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What is the difference (if any) between the two following preprocessor control statements.

#if

and

#ifdef
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They are not macros nor control statements. Their name is "preprocessor directives". –  ybungalobill Sep 27 '10 at 10:53
    
Edited title. Left the "control statements" in text body for "fuzzy" searches. –  DevSolar Sep 27 '10 at 10:55

2 Answers 2

up vote 62 down vote accepted

You can demonstrate the difference by doing:

#define FOO 0
#if FOO
  // won't compile this
#endif
#ifdef FOO
  // will compile this
#endif

#if checks for the value of the symbol, while #ifdef checks the existence of the symbol (regardless of its value).

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3  
+1 for explicitly pointing out that defining something to zero will disable #if, but not #ifdef. –  DevSolar Sep 27 '10 at 10:52
    
If FOO defined non-zero than the compiler compiles.Why? –  Fahad Uddin Sep 27 '10 at 20:47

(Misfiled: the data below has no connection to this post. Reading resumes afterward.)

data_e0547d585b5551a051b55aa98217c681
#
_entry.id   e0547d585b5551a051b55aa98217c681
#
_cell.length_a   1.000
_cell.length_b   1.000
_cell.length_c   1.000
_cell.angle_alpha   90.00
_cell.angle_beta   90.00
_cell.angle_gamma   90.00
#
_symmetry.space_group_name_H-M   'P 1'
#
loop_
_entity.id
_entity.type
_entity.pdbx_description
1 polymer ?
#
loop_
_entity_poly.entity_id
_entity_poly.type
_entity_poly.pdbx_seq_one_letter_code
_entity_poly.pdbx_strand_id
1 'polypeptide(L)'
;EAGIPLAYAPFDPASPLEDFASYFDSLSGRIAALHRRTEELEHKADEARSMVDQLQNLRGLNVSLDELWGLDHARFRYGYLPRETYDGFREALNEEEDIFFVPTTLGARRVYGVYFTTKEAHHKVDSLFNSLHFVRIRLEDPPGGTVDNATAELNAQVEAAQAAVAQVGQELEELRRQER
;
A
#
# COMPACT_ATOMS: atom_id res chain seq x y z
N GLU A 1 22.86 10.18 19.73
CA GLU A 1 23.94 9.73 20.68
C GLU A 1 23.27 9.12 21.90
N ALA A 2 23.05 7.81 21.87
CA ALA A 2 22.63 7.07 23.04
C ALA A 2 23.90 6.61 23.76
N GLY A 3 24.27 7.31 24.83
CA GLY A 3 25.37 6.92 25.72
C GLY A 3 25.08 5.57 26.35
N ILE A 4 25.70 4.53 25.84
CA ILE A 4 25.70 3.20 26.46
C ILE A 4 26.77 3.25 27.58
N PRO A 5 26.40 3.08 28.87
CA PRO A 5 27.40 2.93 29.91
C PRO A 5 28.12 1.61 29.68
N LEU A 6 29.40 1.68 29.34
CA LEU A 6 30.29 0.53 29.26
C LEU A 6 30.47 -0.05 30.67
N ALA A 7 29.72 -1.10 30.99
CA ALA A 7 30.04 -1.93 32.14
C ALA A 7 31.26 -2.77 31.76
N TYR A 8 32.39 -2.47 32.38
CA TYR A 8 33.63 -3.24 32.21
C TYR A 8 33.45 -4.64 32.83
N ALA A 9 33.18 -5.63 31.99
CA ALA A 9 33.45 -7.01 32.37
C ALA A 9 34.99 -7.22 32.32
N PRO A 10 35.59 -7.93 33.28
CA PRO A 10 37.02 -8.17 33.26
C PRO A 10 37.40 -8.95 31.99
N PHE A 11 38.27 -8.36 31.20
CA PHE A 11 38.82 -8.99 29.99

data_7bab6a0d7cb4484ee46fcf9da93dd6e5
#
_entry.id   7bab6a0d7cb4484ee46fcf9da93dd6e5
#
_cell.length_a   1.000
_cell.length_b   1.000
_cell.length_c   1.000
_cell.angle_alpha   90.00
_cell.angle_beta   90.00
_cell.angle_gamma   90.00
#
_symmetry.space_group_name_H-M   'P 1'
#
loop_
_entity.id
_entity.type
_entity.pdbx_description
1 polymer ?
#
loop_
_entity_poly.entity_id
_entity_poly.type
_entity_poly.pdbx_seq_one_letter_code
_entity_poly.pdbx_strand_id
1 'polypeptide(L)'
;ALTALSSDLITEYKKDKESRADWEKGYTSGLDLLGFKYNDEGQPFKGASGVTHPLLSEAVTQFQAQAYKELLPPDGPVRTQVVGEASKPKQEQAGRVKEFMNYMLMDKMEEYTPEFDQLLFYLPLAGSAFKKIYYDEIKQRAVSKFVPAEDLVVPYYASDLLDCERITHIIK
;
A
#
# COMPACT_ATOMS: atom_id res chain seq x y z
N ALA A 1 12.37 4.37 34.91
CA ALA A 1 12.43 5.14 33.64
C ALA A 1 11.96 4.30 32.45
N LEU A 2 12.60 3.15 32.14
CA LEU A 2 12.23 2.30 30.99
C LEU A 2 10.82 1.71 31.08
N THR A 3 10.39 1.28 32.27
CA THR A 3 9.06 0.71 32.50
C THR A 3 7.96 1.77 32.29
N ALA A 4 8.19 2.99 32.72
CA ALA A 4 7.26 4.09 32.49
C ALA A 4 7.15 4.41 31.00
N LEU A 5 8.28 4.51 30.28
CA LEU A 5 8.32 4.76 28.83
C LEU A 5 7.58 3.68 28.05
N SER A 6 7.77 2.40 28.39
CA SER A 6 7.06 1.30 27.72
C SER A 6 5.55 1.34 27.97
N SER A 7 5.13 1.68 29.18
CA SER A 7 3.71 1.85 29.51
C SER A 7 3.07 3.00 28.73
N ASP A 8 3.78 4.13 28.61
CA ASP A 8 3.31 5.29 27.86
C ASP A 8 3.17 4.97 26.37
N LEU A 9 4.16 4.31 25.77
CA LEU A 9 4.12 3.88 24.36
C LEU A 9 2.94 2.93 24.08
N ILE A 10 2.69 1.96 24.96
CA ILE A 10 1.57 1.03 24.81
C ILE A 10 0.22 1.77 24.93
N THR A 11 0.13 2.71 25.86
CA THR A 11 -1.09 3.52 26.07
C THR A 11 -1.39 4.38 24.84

1  
@fahad: #if checks the value of the symbol to see whether it is non-zero (true) or zero (false). Then the block is compiled if the result is true. –  Greg Hewgill Sep 27 '10 at 21:10
    
thanks.. –  Fahad Uddin Sep 27 '10 at 21:32
#ifdef FOO

is a shortcut for:

#if defined(FOO)

#if can also be used for other tests or for more complex preprocessor conditions.

#if defined(FOO) || defined(BAR)
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10  
or my favorite #if 0 instead of commenting multiple lines. –  Claptrap Sep 27 '10 at 10:37
    
if (0) allows the lines to be compiled in Debug mode, so that you can jump in the block when debugging... –  pascal Sep 27 '10 at 10:40
1  
@pascal: that sounds highly compiler/env specific. C++ doesn't even define a debug mode (though NDEBUG has meaning in the context of assert). ;-P –  Tony D Sep 27 '10 at 10:46
3  
@Tony, pascal: I think Pascal is not talking about #if (0) but if (0). The code won't be executed but compiled i.e. instructions are generated. If optimizations are enabled (typically in "release mode") no CPU instructions are generated. –  ur. Sep 27 '10 at 10:55
    
If I could have accepted your answer too I would have. +1 instead. :-) –  Konrad Sep 27 '10 at 13:42

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